Patrick Reynolds . I live in Russel-street, Covent-Garden. Margaret Johnson lodged at my house about thirty or forty nights; she went out every day, locked her door, and took the key with her I did not know what her business was, nor I never had any reason to suspect her of this; she went then by another name. The other prisoner used to come every morning to her. They said they cried old clothes about town.

John Sandal . I am porter and deputy weigher at the Mint. I am concerned in the coining. [He is shewn one of the bad sixpences, which he rubs on sand.] This appears to be a farthing filed. [ He is shewn two bad shillings, and he rubs them a ] These appear to be brass, made very likely of counters. They are counterfeit, both with respect to the substance and form, but made to look like an old worn-shilling. [He is shewn the powder. ] This is not the powder they use to whiten with, I take it to be the powder of pumice which they rubbed them with, to smooth them.

M'Carty's Defence.

This woman took these pieces out of her pocket and bad me put them off for her, before I came to her room again, and to keep them in that powder, or they would turn yellow.

To her Character.

George Blake . I have known M'Carty this half year and better. She and her husband came to lodge with me on Midsummer-day, and abode there till taken up. I never saw any thing but civility by her. She had liberty to go all over my house, (and I have very valuable things about ) but I never missed any thing.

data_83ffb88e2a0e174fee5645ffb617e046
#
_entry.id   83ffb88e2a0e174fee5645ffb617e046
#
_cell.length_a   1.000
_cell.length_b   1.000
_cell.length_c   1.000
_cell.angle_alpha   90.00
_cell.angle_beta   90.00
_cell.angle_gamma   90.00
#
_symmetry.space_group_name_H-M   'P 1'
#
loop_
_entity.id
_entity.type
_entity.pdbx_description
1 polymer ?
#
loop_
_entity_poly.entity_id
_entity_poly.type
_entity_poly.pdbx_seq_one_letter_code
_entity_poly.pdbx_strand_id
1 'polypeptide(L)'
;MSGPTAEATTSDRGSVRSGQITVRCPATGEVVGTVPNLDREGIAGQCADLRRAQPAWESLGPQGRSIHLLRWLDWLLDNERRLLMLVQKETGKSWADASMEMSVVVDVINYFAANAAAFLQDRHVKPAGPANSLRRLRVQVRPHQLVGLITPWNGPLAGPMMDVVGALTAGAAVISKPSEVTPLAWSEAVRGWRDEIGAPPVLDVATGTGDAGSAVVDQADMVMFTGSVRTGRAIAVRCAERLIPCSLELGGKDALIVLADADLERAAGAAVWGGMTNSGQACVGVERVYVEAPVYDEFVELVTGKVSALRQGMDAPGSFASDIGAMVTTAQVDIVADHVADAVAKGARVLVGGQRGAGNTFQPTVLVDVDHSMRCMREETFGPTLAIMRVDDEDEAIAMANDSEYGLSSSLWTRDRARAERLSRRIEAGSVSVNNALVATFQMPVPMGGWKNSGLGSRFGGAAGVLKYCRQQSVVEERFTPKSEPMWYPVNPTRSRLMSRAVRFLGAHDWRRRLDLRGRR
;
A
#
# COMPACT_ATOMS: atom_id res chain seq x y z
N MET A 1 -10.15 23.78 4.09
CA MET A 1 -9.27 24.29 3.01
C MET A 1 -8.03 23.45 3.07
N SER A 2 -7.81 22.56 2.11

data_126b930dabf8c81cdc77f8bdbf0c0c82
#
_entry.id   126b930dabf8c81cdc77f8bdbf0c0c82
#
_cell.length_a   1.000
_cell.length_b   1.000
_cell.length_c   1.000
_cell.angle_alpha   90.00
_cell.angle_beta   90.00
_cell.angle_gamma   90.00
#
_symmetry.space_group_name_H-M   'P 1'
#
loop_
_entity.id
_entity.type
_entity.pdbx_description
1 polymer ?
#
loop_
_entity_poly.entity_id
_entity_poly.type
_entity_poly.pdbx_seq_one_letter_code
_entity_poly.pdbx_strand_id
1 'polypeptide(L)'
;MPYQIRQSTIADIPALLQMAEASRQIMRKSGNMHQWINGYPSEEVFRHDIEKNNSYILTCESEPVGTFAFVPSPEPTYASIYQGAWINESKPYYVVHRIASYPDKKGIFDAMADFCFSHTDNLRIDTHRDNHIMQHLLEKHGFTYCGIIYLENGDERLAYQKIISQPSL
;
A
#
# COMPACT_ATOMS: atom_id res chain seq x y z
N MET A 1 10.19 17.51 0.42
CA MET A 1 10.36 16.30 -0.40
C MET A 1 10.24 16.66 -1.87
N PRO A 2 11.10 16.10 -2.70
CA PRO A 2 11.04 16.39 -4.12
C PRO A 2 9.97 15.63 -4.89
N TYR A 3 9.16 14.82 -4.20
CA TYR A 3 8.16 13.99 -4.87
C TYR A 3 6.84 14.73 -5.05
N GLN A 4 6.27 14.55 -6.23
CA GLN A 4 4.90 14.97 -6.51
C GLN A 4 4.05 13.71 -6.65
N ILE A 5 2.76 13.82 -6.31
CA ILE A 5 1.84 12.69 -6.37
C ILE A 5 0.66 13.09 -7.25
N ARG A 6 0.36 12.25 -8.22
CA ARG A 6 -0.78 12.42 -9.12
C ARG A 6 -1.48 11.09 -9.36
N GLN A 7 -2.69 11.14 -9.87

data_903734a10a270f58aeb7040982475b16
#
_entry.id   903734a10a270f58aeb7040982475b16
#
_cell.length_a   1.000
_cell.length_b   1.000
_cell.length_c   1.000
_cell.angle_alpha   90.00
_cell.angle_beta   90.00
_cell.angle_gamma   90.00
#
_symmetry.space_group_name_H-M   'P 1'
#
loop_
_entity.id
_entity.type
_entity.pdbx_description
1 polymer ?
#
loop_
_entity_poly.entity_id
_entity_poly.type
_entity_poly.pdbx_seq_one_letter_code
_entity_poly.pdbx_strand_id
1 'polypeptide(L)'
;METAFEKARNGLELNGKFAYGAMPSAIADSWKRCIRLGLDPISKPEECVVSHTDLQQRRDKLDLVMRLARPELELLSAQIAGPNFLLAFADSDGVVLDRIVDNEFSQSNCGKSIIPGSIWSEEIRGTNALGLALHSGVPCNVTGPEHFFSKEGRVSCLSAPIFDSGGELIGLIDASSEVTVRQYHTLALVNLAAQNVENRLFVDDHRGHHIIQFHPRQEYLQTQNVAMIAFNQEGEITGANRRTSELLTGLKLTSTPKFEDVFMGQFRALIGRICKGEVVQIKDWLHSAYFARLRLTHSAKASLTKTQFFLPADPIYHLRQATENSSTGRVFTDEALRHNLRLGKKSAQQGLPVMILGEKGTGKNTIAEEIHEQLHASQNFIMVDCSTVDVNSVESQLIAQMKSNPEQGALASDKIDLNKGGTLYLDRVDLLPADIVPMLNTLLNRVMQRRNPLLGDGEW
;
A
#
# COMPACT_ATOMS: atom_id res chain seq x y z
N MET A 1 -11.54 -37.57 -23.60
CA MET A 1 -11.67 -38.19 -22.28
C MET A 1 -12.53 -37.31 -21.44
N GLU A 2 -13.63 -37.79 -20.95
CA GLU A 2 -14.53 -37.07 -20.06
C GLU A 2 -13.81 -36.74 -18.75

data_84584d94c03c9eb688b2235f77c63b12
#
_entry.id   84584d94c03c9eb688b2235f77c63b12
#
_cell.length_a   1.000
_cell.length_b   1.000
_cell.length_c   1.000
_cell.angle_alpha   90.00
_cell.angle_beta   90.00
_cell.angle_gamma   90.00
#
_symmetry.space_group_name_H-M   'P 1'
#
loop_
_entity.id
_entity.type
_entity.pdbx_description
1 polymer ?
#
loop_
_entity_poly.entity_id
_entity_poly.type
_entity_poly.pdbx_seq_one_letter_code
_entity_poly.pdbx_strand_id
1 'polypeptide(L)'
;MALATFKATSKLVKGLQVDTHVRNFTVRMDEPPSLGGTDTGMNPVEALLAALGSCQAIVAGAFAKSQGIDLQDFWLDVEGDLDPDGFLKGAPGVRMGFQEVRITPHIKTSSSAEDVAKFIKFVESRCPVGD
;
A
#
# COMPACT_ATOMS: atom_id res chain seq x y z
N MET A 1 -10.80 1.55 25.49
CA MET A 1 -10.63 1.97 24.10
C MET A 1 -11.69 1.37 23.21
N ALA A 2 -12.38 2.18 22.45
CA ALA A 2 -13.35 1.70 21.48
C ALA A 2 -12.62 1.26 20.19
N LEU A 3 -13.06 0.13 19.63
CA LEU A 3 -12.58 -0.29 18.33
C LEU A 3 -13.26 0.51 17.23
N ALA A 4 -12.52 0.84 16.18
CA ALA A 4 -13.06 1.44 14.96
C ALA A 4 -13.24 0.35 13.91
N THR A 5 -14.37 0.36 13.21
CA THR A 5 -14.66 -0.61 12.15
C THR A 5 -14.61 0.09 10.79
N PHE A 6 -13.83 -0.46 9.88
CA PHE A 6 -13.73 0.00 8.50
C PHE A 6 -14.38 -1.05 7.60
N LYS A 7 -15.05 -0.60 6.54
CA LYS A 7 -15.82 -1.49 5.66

Margaret Johnson 's Defence.

I never saw any thing of the money; nor was I ever withinside the pawnbroker's shop in my life.

To her Character.

Anne Smith . I live in Drury-lane, in the same house where Margaret Johnson lives. I never saw any thing by her but what was very honest. She worked very hard for herself and child.

Dorothy Smith . Johnson was my bedfellow about a year. I live in Cow Cross. I think she is

as honest a woman as any I know. I have left her in my shop many a day. She owes me now twelve shillings for lodging.

Both acquitted .